A Metabolism-Based Test to Diagnose Autism Spectrum Disorder and its Subtypes in Early Childhood

Period of Performance: 08/01/2016 - 07/31/2017

$895K

Phase 2 SBIR

Recipient Firm

Stemina Biomarker Discovery, Inc.
Madison, WI 53719
Principal Investigator

Abstract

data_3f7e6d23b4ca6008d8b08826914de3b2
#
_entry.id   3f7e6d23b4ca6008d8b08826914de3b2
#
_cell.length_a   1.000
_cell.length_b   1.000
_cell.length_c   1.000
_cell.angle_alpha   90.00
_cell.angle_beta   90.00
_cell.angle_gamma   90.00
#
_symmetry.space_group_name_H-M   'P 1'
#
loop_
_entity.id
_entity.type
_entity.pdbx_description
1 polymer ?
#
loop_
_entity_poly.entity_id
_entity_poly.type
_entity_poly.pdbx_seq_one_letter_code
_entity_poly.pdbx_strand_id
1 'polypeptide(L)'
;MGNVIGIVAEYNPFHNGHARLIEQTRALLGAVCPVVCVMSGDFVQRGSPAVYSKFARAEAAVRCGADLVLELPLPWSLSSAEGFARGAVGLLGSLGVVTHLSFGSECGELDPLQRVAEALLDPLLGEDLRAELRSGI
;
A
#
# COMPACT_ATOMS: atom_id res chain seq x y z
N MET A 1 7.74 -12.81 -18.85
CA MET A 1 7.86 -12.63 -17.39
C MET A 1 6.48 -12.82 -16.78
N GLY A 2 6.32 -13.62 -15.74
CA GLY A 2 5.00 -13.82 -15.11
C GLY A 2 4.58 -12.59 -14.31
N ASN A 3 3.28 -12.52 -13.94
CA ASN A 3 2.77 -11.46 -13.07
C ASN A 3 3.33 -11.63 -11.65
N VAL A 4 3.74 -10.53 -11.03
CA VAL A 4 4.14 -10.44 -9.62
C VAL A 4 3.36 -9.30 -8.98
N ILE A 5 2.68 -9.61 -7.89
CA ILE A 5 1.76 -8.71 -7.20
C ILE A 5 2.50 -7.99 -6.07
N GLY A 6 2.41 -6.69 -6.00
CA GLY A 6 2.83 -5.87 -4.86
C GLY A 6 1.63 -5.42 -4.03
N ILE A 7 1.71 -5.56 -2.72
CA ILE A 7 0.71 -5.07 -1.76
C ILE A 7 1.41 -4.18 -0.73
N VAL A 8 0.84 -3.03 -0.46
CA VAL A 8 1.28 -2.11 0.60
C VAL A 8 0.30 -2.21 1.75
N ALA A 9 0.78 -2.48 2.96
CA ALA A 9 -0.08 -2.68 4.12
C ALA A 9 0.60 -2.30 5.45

? DESCRIPTION (provided by applicant): Autism spectrum disorder (ASD) is now diagnosed in 1 of 68 children with recent reports citing as many as 1 in 50 children in the United States. The average age of diagnosis is more than 4 years. There is a need for a reliable biomarker-based test for earlier diagnosis of ASD in young children to improve outcomes such as cognition, social function and communication. This will subsequently decrease the financial and emotional burden on families and society. In 2012, Stemina began a self-funded Phase I equivalent study of plasma samples from nearly 400 ASD, Developmental Delay (DD) and Typically Developing (TD) children. From these studies, we developed computational models based on metabolic biomarker differences in ASD and TD children that could differentiate ASD from TD patients with an accuracy of about 80%. Stemina seeks funding to enroll 1500 patients in a well-defined clinical study to develop a biomarker-based diagnostic test capable of classifying ASD relative to other developmental delays at greater than 80% accuracy. In addition, we propose to identify metabolic subtypes present within the ASD spectrum that can be used for personalized treatment. The study will include ASD, DD and TD children between 18 and 48 months of age. Inclusion of DD patients is a novel and important aspect of this proposed study from the perspective of a commercially available diagnostic test. Our ultimate goals are to: (1) enable early diagnosis and treatment; (2) elucidate metabolic differences in subtypes of ASD patients to properly match the best available treatments for each patient from an individual biochemical perspective; and (3) identify biochemical alterations in patients across the spectrum that will provide targets for novel therapies. We will employ the innovative metabolomics approaches that we developed in Phase I, including coupling orthogonal chromatographic separation methodologies with both non- targeted and targeted high resolution mass spectrometry. Our study objectives will be to confirm biomarkers that were discovered in Phase I, expand those biomarker profiles for metabolic subtypes, and optimize the ASD test accuracy by creating panels of biomarker subtypes that will better describe this heterogeneous syndrome. Based on our Phase I data, we believe this clinical study will also allow us to confirm specific metabolic biomarkers of subtypes of ASD. This innovative approach to characterizing ASD will allow physicians to suggest the most appropriate treatment based on the individual metabolism of the patient.